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Tillabooks: Will's Book Blog

Wednesday, August 09, 2006

The Last Kingdom by Bernard Cornwell

The Last Kingdom by Bernard Cornwell. New York: HarperCollins Publishers Inc., 2005. ISBN: 0-06-053051-0

My introduction to Cornwell as a writer came through my interest in Arthurian fiction, of which he wrote a worthy and welcome trilogy, Winter King, Enemy of God and Excalibur, which were published back in 1996 and 1997, but which I read and blogged in 2004.

I was hard pressed to know whether to categorize these books as fantasy or “other fiction” which is where I would normally put historical fiction on my blog, since I don't have enough historical fiction to justify a separate index. If it's not science fiction or fantasy, or mystery or suspense, it goes into “other fiction.” I finally waffled, and put these books in both places. I probably would have left them in “other fiction,” except that Cornwell does allow for some limited magic to seem to work in this series, so I decided that fantasy also applied.

There's also the fact that we really don't know much about the actual era of King Arthur, and there's no real evidence that such a person every existed. So anything written about the period could be considered fantasy from that perspective, at least. I think Cornwell himself would prefer to have his work thought of as historical fiction, not fantasy.

Nevertheless, I daresay most fantasy fans would enjoy Cornwell's work, since it shares many of the same elements. Namely, it's set in a pre-technological age, like most fantasy, and the story line is every bit as compelling as any fantasy I've ever read.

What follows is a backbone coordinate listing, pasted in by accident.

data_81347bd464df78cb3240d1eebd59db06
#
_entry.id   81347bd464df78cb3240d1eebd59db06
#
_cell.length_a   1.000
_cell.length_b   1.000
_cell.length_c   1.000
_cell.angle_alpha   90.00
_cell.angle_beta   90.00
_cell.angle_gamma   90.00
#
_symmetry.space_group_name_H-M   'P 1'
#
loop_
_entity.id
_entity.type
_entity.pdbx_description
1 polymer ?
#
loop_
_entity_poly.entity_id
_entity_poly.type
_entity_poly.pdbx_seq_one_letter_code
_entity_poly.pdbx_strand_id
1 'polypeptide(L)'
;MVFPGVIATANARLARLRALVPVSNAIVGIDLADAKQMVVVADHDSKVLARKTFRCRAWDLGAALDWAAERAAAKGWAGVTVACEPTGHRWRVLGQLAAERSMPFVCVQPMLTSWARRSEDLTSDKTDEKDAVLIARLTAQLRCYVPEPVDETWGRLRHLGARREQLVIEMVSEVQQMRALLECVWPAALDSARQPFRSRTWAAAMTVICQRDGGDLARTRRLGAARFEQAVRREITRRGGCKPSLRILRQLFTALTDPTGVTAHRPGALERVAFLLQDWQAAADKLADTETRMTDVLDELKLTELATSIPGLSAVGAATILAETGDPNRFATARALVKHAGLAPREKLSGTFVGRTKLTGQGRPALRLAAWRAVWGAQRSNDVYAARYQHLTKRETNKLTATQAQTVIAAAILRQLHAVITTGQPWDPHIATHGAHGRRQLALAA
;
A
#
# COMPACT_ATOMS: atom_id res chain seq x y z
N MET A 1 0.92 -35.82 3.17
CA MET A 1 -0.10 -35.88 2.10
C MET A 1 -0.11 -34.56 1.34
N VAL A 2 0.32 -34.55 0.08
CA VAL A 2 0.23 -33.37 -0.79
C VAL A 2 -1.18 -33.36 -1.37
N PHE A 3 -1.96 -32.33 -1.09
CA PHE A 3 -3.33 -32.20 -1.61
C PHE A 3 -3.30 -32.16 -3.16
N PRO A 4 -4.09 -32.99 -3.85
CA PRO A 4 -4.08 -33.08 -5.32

These newer books are definitely historical fiction though, not fantasy. In this series, Cornwell tackles the conflict between the Danish “Viking” invaders, and the now “civilized” (or at least Christianized) Saxons, under Alfred the Great. Ironic that the barbarian Anglo Saxon invaders of King Arthur's era are now the civilized Christians, resisting another barbarian invasion, this time from the Northmen.

In The Last Kingdom, Cornwell once again creates an exciting and stirring adventure story which sweeps us along with its retelling of a historical period in Britain's past. Fortunately there are two more books to read in this trilogy, The Pale Horseman (2005) and The Lords of the North, already released in Great Britain, but not coming to the U.S. market until January, 2007, according to the author's website.

Highly recommended for fans of historical fiction, especially the medieval era, and even for fantasy fans. Recommended, in fact, for anyone who enjoys a good action story.

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